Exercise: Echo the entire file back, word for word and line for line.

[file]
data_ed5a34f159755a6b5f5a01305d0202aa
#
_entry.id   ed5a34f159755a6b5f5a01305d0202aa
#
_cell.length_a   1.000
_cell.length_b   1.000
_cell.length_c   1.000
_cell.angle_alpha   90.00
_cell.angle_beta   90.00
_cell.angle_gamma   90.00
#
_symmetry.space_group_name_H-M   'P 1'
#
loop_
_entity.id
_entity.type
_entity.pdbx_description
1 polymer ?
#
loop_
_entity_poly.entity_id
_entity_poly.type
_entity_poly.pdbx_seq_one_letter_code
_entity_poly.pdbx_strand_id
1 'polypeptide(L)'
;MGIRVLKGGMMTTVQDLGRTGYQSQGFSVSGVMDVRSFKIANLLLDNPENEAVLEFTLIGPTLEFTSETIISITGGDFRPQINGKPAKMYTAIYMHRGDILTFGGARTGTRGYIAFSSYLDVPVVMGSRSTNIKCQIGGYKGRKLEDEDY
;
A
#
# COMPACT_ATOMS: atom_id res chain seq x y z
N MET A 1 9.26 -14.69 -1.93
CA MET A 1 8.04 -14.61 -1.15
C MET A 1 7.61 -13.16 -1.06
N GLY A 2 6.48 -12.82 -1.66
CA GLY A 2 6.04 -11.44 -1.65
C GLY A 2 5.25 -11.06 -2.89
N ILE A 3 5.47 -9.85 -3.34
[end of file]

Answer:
data_ed5a34f159755a6b5f5a01305d0202aa
#
_entry.id   ed5a34f159755a6b5f5a01305d0202aa
#
_cell.length_a   1.000
_cell.length_b   1.000
_cell.length_c   1.000
_cell.angle_alpha   90.00
_cell.angle_beta   90.00
_cell.angle_gamma   90.00
#
_symmetry.space_group_name_H-M   'P 1'
#
loop_
_entity.id
_entity.type
_entity.pdbx_description
1 polymer ?
#
loop_
_entity_poly.entity_id
_entity_poly.type
_entity_poly.pdbx_seq_one_letter_code
_entity_poly.pdbx_strand_id
1 'polypeptide(L)'
;MGIRVLKGGMMTTVQDLGRTGYQSQGFSVSGVMDVRSFKIANLLLDNPENEAVLEFTLIGPTLEFTSETIISITGGDFRPQINGKPAKMYTAIYMHRGDILTFGGARTGTRGYIAFSSYLDVPVVMGSRSTNIKCQIGGYKGRKLEDEDY
;
A
#
# COMPACT_ATOMS: atom_id res chain seq x y z
N MET A 1 9.26 -14.69 -1.93
CA MET A 1 8.04 -14.61 -1.15
C MET A 1 7.61 -13.16 -1.06
N GLY A 2 6.48 -12.82 -1.66
CA GLY A 2 6.04 -11.44 -1.65
C GLY A 2 5.25 -11.06 -2.89
N ILE A 3 5.47 -9.85 -3.34